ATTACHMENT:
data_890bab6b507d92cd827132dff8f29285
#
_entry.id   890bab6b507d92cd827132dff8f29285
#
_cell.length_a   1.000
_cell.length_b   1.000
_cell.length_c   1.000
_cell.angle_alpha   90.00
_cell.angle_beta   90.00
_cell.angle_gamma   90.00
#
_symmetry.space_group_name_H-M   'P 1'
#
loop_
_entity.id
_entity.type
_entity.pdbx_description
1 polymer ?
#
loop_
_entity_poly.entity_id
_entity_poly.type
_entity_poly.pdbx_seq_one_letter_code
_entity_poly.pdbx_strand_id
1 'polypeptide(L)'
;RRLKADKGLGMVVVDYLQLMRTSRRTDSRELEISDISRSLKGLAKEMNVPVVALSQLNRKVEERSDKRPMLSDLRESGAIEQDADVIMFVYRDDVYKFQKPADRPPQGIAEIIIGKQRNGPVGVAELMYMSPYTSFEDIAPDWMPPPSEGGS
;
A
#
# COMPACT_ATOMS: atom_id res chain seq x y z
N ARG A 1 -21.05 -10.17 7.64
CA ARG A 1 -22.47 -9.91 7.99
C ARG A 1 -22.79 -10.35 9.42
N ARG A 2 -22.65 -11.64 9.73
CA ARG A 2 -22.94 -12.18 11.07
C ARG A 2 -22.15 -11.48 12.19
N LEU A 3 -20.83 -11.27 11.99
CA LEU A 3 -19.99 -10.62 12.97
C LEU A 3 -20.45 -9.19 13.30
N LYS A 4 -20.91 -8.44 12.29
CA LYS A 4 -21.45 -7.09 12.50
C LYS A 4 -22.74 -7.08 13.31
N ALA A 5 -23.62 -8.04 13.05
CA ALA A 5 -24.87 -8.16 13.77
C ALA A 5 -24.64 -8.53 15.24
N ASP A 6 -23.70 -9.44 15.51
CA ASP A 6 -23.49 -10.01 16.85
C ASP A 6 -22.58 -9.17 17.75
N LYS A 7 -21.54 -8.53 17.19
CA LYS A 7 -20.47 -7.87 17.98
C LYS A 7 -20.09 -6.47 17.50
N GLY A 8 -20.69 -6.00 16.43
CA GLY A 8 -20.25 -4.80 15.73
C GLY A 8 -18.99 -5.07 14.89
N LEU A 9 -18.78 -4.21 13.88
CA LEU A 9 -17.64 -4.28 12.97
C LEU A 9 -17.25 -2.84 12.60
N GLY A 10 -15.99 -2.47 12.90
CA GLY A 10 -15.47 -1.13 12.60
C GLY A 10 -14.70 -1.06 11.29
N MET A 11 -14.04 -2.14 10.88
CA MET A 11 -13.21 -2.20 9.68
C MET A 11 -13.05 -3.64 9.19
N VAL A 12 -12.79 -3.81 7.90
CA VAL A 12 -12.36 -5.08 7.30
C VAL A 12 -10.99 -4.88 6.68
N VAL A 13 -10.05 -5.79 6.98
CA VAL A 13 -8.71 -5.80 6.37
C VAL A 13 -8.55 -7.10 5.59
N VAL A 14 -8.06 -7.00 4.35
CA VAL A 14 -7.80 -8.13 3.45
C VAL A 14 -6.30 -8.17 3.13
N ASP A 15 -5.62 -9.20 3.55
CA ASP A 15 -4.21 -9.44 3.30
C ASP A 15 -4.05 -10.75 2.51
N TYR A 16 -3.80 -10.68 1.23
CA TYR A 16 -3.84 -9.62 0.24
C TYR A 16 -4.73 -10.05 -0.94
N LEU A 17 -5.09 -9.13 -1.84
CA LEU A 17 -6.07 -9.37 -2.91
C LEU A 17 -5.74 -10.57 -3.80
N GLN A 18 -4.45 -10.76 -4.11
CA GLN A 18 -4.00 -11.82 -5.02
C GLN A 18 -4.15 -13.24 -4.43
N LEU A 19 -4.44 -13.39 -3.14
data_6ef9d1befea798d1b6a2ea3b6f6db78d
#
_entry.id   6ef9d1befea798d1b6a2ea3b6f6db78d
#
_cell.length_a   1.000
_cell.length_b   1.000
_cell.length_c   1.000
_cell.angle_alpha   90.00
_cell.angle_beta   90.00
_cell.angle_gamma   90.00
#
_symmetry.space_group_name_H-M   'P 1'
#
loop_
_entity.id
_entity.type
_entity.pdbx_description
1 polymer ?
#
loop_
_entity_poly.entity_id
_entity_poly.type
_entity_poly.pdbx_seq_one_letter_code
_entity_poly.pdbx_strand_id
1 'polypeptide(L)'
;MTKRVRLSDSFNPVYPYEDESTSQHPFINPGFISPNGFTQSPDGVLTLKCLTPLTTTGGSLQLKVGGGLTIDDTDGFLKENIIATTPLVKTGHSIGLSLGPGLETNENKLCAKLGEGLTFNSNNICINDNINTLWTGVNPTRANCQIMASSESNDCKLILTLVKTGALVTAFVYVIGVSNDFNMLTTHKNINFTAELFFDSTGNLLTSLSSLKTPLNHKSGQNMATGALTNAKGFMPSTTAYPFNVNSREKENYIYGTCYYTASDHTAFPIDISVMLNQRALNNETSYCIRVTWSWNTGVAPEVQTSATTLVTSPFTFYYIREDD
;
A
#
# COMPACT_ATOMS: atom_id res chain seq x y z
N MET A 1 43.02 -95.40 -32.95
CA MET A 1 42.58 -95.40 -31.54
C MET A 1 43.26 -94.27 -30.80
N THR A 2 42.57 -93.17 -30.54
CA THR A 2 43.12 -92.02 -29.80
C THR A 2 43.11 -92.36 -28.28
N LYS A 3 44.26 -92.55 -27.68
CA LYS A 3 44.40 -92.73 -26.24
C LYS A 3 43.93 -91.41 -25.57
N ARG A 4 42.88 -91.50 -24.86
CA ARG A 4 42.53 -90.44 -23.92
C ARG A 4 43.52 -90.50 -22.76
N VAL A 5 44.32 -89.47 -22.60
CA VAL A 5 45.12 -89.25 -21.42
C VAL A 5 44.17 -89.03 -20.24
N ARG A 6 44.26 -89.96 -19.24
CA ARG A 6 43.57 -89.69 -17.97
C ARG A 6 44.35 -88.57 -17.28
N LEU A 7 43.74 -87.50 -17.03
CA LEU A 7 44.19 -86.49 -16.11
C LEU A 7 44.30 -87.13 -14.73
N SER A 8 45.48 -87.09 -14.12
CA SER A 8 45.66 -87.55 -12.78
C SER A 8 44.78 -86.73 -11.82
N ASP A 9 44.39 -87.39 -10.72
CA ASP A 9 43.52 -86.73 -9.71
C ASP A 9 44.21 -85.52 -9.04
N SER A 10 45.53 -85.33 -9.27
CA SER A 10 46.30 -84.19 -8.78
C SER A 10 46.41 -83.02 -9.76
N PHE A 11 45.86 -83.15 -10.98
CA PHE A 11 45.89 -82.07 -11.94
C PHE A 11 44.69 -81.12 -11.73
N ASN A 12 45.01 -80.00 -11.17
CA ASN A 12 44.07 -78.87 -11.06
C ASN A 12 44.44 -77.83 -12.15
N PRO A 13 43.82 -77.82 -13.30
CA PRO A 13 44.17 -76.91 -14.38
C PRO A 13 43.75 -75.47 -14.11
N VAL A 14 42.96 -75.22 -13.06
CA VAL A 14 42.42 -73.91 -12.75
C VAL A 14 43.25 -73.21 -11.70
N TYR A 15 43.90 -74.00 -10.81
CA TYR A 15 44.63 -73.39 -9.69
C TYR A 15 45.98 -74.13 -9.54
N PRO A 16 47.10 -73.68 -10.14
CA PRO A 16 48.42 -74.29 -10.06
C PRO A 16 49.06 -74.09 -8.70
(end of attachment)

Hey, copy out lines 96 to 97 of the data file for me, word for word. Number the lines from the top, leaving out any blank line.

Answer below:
#
_symmetry.space_group_name_H-M   'P 1'